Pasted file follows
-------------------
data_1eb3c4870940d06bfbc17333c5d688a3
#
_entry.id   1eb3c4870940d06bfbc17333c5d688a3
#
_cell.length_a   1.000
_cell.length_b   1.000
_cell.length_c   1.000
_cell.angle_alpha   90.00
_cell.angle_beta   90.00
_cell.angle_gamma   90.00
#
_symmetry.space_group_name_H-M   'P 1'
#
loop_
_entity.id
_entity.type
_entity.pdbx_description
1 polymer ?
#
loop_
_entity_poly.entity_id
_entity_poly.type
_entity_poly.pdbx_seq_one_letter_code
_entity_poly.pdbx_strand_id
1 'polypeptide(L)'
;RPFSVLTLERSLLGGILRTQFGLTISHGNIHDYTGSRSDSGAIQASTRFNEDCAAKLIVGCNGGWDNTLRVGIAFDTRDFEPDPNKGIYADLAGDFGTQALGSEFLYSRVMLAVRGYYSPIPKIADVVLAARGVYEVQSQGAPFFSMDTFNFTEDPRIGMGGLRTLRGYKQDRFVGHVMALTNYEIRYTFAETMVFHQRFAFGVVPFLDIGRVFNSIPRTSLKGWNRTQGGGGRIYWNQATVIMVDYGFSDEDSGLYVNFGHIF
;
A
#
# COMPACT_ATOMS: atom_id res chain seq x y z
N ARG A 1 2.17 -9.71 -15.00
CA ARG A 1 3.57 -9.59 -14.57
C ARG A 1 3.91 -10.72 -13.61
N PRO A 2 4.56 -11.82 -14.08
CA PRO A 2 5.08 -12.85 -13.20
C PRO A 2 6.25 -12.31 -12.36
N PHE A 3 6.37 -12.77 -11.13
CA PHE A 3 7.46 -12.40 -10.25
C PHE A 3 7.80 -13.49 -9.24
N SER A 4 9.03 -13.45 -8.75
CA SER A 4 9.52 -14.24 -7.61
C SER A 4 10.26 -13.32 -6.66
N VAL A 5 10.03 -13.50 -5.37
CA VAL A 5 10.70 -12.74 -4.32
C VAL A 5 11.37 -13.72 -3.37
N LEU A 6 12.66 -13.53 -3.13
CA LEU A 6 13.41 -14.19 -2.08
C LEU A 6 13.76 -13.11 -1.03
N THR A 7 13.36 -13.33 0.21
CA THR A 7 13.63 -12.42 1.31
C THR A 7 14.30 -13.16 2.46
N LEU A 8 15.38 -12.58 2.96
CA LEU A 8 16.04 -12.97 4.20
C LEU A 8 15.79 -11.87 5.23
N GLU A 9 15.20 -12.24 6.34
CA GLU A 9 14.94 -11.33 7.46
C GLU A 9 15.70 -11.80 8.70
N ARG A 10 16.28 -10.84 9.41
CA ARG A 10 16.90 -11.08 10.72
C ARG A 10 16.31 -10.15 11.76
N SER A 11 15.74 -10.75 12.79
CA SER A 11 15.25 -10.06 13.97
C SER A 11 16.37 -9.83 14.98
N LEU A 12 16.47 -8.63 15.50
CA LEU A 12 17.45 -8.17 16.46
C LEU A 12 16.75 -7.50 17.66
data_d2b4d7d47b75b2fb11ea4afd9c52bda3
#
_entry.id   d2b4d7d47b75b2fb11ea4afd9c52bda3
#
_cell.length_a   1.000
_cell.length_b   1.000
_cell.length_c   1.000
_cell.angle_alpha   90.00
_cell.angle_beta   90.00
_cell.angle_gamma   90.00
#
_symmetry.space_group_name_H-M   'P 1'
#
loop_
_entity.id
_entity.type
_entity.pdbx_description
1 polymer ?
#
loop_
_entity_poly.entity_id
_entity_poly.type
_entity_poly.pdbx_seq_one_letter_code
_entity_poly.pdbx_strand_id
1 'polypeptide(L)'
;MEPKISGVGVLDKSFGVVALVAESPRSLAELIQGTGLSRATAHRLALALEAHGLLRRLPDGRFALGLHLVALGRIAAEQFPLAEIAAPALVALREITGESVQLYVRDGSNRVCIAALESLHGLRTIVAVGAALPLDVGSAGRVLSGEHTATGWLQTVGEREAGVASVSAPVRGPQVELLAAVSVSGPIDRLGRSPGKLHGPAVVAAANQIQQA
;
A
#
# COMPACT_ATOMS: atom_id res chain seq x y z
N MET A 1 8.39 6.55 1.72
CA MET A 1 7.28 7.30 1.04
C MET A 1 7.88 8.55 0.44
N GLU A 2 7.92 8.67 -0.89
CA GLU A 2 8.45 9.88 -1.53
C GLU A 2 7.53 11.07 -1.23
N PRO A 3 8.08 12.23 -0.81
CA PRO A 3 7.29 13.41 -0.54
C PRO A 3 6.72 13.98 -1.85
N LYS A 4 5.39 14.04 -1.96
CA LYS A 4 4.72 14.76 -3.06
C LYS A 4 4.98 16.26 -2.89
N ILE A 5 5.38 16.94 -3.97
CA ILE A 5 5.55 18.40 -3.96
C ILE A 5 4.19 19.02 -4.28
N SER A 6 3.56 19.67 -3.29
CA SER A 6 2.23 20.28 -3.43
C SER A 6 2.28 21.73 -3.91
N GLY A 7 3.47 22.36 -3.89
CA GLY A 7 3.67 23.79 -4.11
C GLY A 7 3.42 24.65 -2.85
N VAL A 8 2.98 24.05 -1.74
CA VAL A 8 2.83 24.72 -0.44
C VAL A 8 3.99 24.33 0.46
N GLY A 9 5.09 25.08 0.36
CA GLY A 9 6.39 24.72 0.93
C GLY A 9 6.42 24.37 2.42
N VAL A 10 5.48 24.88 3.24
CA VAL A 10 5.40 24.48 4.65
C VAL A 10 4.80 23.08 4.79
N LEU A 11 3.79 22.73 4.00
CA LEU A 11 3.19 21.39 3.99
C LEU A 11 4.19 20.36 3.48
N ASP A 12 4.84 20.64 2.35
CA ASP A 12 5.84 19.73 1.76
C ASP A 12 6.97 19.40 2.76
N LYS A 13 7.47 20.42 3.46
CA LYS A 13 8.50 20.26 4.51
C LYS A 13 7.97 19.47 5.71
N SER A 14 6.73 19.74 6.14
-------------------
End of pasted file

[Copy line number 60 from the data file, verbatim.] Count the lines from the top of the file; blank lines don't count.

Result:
C ARG A 10 16.31 -10.15 11.76